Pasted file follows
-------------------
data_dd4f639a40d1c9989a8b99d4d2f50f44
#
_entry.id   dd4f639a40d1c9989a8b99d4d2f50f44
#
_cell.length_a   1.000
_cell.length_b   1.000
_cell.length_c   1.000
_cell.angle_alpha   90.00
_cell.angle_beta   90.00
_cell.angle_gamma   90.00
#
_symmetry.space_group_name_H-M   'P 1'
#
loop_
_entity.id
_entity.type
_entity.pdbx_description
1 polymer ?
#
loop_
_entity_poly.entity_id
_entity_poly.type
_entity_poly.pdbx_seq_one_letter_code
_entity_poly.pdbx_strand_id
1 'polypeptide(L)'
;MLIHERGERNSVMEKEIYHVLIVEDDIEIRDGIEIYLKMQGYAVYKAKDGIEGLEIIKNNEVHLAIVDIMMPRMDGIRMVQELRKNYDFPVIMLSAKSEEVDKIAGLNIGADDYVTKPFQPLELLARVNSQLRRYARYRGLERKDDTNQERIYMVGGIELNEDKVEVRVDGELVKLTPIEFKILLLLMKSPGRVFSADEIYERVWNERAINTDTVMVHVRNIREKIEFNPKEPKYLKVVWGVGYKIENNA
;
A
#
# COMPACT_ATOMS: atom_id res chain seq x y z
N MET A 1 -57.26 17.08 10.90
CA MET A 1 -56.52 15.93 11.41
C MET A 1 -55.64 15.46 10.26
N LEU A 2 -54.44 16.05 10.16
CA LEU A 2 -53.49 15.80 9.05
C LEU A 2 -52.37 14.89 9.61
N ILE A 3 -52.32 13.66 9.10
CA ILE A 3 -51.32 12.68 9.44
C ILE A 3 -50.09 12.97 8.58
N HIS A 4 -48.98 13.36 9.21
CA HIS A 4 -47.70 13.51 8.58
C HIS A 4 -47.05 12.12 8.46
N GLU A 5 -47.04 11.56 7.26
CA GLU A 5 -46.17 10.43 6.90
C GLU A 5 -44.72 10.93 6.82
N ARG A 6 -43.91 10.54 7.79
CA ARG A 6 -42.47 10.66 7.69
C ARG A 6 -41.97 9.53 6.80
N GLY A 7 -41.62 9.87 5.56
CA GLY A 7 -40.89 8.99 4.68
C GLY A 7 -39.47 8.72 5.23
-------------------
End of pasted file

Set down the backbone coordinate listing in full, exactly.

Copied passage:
data_dd4f639a40d1c9989a8b99d4d2f50f44
#
_entry.id   dd4f639a40d1c9989a8b99d4d2f50f44
#
_cell.length_a   1.000
_cell.length_b   1.000
_cell.length_c   1.000
_cell.angle_alpha   90.00
_cell.angle_beta   90.00
_cell.angle_gamma   90.00
#
_symmetry.space_group_name_H-M   'P 1'
#
loop_
_entity.id
_entity.type
_entity.pdbx_description
1 polymer ?
#
loop_
_entity_poly.entity_id
_entity_poly.type
_entity_poly.pdbx_seq_one_letter_code
_entity_poly.pdbx_strand_id
1 'polypeptide(L)'
;MLIHERGERNSVMEKEIYHVLIVEDDIEIRDGIEIYLKMQGYAVYKAKDGIEGLEIIKNNEVHLAIVDIMMPRMDGIRMVQELRKNYDFPVIMLSAKSEEVDKIAGLNIGADDYVTKPFQPLELLARVNSQLRRYARYRGLERKDDTNQERIYMVGGIELNEDKVEVRVDGELVKLTPIEFKILLLLMKSPGRVFSADEIYERVWNERAINTDTVMVHVRNIREKIEFNPKEPKYLKVVWGVGYKIENNA
;
A
#
# COMPACT_ATOMS: atom_id res chain seq x y z
N MET A 1 -57.26 17.08 10.90
CA MET A 1 -56.52 15.93 11.41
C MET A 1 -55.64 15.46 10.26
N LEU A 2 -54.44 16.05 10.16
CA LEU A 2 -53.49 15.80 9.05
C LEU A 2 -52.37 14.89 9.61
N ILE A 3 -52.32 13.66 9.10
CA ILE A 3 -51.32 12.68 9.44
C ILE A 3 -50.09 12.97 8.58
N HIS A 4 -48.98 13.36 9.21
CA HIS A 4 -47.70 13.51 8.58
C HIS A 4 -47.05 12.12 8.46
N GLU A 5 -47.04 11.56 7.26
CA GLU A 5 -46.17 10.43 6.90
C GLU A 5 -44.72 10.93 6.82
N ARG A 6 -43.91 10.54 7.79
CA ARG A 6 -42.47 10.66 7.69
C ARG A 6 -41.97 9.53 6.80
N GLY A 7 -41.62 9.87 5.56
CA GLY A 7 -40.89 8.99 4.68
C GLY A 7 -39.47 8.72 5.23